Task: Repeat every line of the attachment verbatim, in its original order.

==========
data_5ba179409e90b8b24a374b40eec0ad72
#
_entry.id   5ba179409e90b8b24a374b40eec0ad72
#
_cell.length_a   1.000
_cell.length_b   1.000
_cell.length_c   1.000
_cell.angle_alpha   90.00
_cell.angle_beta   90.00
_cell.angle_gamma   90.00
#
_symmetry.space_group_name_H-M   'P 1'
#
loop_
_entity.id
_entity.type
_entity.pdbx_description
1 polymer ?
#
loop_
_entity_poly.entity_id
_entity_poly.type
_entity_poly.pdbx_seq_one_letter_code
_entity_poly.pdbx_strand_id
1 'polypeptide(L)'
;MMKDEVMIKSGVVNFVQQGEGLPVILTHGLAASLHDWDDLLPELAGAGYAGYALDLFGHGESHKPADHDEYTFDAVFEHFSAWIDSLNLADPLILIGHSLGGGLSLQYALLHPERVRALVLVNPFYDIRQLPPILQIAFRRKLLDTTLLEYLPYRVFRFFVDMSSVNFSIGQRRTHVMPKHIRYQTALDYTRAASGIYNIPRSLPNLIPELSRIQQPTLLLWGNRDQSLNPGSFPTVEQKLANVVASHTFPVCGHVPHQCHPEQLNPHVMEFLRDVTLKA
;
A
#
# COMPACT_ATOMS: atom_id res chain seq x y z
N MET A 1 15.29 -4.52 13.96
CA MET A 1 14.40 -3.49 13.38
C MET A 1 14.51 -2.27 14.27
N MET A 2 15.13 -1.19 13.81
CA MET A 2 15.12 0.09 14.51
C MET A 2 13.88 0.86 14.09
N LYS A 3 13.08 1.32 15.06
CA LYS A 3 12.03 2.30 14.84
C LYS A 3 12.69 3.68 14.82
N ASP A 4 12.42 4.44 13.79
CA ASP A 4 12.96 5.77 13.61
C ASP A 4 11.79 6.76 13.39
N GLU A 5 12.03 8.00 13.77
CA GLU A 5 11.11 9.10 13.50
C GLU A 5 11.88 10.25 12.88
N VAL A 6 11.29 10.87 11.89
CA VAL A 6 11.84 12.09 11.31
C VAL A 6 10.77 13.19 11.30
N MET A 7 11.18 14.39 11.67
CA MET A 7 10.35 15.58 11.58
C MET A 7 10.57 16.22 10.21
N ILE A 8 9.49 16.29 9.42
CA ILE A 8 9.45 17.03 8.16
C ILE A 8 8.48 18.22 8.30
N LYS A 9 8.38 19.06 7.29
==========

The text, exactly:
data_5ba179409e90b8b24a374b40eec0ad72
#
_entry.id   5ba179409e90b8b24a374b40eec0ad72
#
_cell.length_a   1.000
_cell.length_b   1.000
_cell.length_c   1.000
_cell.angle_alpha   90.00
_cell.angle_beta   90.00
_cell.angle_gamma   90.00
#
_symmetry.space_group_name_H-M   'P 1'
#
loop_
_entity.id
_entity.type
_entity.pdbx_description
1 polymer ?
#
loop_
_entity_poly.entity_id
_entity_poly.type
_entity_poly.pdbx_seq_one_letter_code
_entity_poly.pdbx_strand_id
1 'polypeptide(L)'
;MMKDEVMIKSGVVNFVQQGEGLPVILTHGLAASLHDWDDLLPELAGAGYAGYALDLFGHGESHKPADHDEYTFDAVFEHFSAWIDSLNLADPLILIGHSLGGGLSLQYALLHPERVRALVLVNPFYDIRQLPPILQIAFRRKLLDTTLLEYLPYRVFRFFVDMSSVNFSIGQRRTHVMPKHIRYQTALDYTRAASGIYNIPRSLPNLIPELSRIQQPTLLLWGNRDQSLNPGSFPTVEQKLANVVASHTFPVCGHVPHQCHPEQLNPHVMEFLRDVTLKA
;
A
#
# COMPACT_ATOMS: atom_id res chain seq x y z
N MET A 1 15.29 -4.52 13.96
CA MET A 1 14.40 -3.49 13.38
C MET A 1 14.51 -2.27 14.27
N MET A 2 15.13 -1.19 13.81
CA MET A 2 15.12 0.09 14.51
C MET A 2 13.88 0.86 14.09
N LYS A 3 13.08 1.32 15.06
CA LYS A 3 12.03 2.30 14.84
C LYS A 3 12.69 3.68 14.82
N ASP A 4 12.42 4.44 13.79
CA ASP A 4 12.96 5.77 13.61
C ASP A 4 11.79 6.76 13.39
N GLU A 5 12.03 8.00 13.77
CA GLU A 5 11.11 9.10 13.50
C GLU A 5 11.88 10.25 12.88
N VAL A 6 11.29 10.87 11.89
CA VAL A 6 11.84 12.09 11.31
C VAL A 6 10.77 13.19 11.30
N MET A 7 11.18 14.39 11.67
CA MET A 7 10.35 15.58 11.58
C MET A 7 10.57 16.22 10.21
N ILE A 8 9.49 16.29 9.42
CA ILE A 8 9.45 17.03 8.16
C ILE A 8 8.48 18.22 8.30
N LYS A 9 8.38 19.06 7.29